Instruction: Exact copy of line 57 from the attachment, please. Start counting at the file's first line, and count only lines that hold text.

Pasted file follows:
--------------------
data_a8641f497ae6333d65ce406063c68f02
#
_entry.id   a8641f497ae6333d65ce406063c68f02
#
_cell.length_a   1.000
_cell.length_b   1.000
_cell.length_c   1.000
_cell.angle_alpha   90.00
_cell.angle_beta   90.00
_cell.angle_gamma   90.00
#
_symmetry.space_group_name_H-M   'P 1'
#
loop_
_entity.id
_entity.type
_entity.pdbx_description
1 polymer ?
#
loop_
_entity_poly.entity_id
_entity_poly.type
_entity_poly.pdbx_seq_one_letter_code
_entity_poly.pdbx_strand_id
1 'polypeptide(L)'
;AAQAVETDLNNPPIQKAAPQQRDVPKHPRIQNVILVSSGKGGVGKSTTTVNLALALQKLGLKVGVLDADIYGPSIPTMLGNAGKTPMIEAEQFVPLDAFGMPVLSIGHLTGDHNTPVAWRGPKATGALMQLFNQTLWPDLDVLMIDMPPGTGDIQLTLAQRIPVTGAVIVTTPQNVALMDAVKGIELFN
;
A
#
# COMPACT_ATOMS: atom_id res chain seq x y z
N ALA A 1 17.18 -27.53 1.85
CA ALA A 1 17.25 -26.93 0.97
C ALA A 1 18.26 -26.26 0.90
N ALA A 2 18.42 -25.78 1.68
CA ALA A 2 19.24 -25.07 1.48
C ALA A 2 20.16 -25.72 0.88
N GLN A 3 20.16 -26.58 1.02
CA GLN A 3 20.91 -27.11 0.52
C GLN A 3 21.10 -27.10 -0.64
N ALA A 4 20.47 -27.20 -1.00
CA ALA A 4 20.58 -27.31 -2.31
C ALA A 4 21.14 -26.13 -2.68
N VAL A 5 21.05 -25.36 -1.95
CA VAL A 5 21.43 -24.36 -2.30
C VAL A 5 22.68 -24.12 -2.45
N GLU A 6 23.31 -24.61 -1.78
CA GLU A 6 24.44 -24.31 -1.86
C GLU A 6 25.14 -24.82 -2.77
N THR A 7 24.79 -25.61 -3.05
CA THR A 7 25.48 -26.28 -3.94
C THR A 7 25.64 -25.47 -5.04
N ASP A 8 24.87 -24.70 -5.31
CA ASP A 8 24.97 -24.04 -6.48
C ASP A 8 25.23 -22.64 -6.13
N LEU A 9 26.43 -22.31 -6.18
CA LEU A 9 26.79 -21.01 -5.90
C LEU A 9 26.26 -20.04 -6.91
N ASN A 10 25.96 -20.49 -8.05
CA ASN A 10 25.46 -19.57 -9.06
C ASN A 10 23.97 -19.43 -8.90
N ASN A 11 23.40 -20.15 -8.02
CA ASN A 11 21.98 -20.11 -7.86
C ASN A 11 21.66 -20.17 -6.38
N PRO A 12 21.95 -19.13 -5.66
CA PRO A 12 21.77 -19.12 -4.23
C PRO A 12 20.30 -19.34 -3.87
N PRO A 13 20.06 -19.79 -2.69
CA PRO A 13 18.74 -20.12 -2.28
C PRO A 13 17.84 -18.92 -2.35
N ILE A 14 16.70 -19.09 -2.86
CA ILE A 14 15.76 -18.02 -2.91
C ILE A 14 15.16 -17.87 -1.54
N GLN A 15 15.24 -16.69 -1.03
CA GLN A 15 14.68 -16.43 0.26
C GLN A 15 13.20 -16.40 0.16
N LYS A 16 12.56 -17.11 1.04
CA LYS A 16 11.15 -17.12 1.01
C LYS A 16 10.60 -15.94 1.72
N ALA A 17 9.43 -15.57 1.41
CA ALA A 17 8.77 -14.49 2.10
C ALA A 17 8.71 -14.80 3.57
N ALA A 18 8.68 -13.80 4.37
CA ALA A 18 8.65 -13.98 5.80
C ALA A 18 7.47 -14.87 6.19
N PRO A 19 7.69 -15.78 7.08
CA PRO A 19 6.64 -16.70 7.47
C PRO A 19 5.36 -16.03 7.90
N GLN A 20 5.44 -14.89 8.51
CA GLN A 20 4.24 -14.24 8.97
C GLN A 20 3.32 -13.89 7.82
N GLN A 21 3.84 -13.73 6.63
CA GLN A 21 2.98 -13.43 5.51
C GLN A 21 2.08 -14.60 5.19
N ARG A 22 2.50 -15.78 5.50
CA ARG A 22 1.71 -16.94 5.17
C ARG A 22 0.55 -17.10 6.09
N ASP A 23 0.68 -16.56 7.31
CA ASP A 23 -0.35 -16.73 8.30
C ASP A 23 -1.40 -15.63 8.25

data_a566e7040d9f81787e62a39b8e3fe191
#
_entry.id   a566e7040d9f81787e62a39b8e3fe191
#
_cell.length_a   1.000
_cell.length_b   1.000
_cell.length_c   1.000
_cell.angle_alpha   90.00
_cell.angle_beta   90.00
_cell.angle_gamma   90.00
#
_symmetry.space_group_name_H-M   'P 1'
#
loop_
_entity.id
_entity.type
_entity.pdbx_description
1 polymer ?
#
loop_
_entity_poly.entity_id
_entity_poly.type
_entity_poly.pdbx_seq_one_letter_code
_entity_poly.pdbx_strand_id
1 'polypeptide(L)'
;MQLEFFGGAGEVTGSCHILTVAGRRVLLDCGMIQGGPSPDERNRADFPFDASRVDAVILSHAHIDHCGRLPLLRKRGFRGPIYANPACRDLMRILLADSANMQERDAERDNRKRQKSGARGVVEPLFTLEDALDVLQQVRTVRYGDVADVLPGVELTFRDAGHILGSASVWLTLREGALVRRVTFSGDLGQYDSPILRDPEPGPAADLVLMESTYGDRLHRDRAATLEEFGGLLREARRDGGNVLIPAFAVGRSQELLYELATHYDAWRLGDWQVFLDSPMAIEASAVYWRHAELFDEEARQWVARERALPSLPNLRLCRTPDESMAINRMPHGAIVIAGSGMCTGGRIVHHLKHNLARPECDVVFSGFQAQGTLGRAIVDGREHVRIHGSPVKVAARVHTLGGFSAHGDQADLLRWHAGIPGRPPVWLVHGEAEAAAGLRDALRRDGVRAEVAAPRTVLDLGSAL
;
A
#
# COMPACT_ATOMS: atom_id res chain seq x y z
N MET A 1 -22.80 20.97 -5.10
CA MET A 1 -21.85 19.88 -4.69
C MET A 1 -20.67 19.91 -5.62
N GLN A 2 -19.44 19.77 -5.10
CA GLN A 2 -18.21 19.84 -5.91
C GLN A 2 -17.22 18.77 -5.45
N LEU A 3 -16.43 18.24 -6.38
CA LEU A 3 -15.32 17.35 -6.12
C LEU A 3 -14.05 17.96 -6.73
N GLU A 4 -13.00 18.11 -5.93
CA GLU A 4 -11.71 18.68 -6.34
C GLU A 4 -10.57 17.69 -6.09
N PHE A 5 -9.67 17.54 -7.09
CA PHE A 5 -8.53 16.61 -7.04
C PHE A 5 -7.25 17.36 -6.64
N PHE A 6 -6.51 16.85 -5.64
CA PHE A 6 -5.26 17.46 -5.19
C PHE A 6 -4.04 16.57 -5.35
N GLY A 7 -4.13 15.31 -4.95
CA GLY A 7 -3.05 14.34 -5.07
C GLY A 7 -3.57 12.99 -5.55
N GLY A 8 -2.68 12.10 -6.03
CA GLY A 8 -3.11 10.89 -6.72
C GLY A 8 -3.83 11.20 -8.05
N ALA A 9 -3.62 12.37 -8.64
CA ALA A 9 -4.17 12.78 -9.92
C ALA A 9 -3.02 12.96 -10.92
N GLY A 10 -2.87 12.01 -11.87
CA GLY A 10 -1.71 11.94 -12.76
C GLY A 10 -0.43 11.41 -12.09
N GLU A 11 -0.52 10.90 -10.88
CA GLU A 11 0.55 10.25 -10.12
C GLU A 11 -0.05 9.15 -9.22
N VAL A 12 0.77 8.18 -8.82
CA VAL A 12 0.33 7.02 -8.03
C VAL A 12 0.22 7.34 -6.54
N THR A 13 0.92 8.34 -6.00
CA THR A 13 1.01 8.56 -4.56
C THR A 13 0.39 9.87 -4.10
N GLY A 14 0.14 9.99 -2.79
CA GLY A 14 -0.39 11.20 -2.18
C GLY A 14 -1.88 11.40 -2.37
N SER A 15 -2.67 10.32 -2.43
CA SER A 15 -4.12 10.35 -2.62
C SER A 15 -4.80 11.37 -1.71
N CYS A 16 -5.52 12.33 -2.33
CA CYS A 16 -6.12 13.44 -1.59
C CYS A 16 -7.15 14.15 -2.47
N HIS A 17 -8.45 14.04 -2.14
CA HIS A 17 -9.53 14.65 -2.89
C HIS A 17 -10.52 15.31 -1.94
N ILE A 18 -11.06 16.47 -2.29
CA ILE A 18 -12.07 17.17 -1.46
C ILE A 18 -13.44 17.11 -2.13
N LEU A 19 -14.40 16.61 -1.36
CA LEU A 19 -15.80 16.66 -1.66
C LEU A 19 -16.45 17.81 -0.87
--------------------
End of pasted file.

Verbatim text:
C LEU A 9 26.26 -20.04 -6.91